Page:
Returning library books is not my strong suit. I’m so bad at it that until recently, I hadn’t checked out a book in ages. More than once I’ve elected to buy a new copy of an overdue book because it was more cost effective than paying the late fine.
But when the Dallas Public Library went fine free in May, it changed my life. I released any previous humiliation and returned to an institution to which I have a strong connection.
My first job, at the tender age of 15, was as a page at our local public library in Oswego, Illinois. My employment was kept a secret for several months because labor laws stipulated an employee had to be 16 years of age. I really think it was because I was paid $2.85 an hour, well below the minimum wage of $3.35 at the time.
My hometown library evolved during my two-year tenure. Word processors replaced typewriters, and VHS tapes became part of the offerings. But one thing that remained constant was the late-fee structure. After a three-day grace period, it was 10 cents a day for each overdue item. There were no exceptions. Whether your kids were sick, your car broke down or you simply forgot, you paid the fine. It was punitive, springing from the belief that the penalty incites people to return items by their due date.
However, that’s not the case. Overdue fines do little more than keep patrons away, says Jo Giudice, Dallas director of library services.
Backed by national data, Giudice and the Dallas Public Library successfully lobbied for a change in the city’s ordinance to remove all late fees. It was a shift in library culture, but a change that Giudice felt confident making. Fines contributed less than 0.5 percent of revenue to the library system budget, and policing the policy had unintended consequences — some books and, more importantly, some customers (like me) weren’t coming back.
Giudice took the helm of Dallas libraries in 2012. Prior to her arrival, the position had been vacant for three years, and the system was significantly underfunded. Under Giudice’s guidance, our libraries have evolved from book depositories to neighborhood gathering places that Giudice calls “the third living room.” There aren’t a lot of places where you can access high-speed internet, educational classes, movies and eBooks free of charge.
If you haven’t been to the library recently, go to any of our East Dallas locations. I visited the Lakewood and Lochwood libraries and immediately felt the welcoming environment that Giudice and her branch managers have worked hard to create.
Giudice wants to eliminate roadblocks to improve accessibility. For example, the Dallas Public Library does not accept federal funds because that requires a residency check. And remember when you couldn’t eat in the library? Giudice changed the policy to allow food because people, especially kids, get hungry. You may get a tap on the shoulder if you bring in fried chicken or sliced raw onions, but a granola bar and a beverage are perfectly acceptable after-school sustenance.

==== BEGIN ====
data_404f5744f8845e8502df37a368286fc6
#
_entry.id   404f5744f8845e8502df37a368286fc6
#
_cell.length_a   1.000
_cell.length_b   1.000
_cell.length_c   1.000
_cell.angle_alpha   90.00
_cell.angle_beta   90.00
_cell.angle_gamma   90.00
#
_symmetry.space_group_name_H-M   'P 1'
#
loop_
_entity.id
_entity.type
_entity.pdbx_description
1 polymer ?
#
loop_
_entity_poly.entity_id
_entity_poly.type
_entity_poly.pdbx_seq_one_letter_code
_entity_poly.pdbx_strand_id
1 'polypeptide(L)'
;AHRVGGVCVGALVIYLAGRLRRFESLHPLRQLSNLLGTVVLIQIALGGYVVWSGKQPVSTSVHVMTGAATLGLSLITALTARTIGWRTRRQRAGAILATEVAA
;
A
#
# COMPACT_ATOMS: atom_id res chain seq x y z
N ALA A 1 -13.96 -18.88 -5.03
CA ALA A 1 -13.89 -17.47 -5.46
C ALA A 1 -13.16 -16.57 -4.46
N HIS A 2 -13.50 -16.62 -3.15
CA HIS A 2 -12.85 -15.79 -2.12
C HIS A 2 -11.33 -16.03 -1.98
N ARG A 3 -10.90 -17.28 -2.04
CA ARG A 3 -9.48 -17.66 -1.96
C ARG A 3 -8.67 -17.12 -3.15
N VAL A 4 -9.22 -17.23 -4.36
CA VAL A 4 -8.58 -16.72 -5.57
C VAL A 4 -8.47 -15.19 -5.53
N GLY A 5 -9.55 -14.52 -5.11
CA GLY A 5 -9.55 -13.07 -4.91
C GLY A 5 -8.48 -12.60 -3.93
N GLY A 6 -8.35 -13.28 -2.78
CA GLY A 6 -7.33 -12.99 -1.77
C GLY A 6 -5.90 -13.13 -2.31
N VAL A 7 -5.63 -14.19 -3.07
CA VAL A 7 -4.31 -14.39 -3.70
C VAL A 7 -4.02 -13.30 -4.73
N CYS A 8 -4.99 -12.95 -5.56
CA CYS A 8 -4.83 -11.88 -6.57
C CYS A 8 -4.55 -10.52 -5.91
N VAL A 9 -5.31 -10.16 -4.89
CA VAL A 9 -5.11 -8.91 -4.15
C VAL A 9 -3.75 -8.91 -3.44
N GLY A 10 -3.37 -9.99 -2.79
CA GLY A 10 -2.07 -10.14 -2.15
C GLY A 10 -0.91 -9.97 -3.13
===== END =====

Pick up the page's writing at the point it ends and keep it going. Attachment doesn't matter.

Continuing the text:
“The reason that libraries are around today is because they’re flexible and adaptable,” Giudice says.
Leslie Lake, manager of the Lakewood branch, agrees.
“We want to be an integral part of the community, and we strive to be reflective of our community,” she says.
When it comes to creating new programming, her personal motto is: “Let’s try it.”
With flexibility and community as norms, our local libraries address trends and take suggestions from library patrons. Those ideas have led to the library investing in an abundance of books on urban chicken farming and offering retirees in our neighborhood a six-week chair yoga course. They also provide educational and craft classes. Watercolor, Composting 101 and Day of the Dead crafts are coming this fall, as well as book wreaths just in time for the holidays.
There’s plenty of new programming, but one mainstay is, and will always be, storytime. I miss going with my kids to Bookmarks at NorthPark Center, and if my two teenagers let me, I’d still take them to listen to Dr. Seuss.
The wealth of on-site and online offerings have led to an increase in circulation. Perhaps it’s because of the elimination of fines. It’s too early to analyze the data, Giudice says, but anecdotally, it seems that since the library became fine free, thousands of patrons have returned, and books are coming back before their due dates.
Lake says it’s been a relief to not be the library police, preferring a “we’ll work with you” approach.
I, too, prefer that approach. The six library books I checked out on my last visit, along with the two Kindle books I’ve borrowed via my laptop, are evidence of the joy it has been to rediscover the library, both in person and online.
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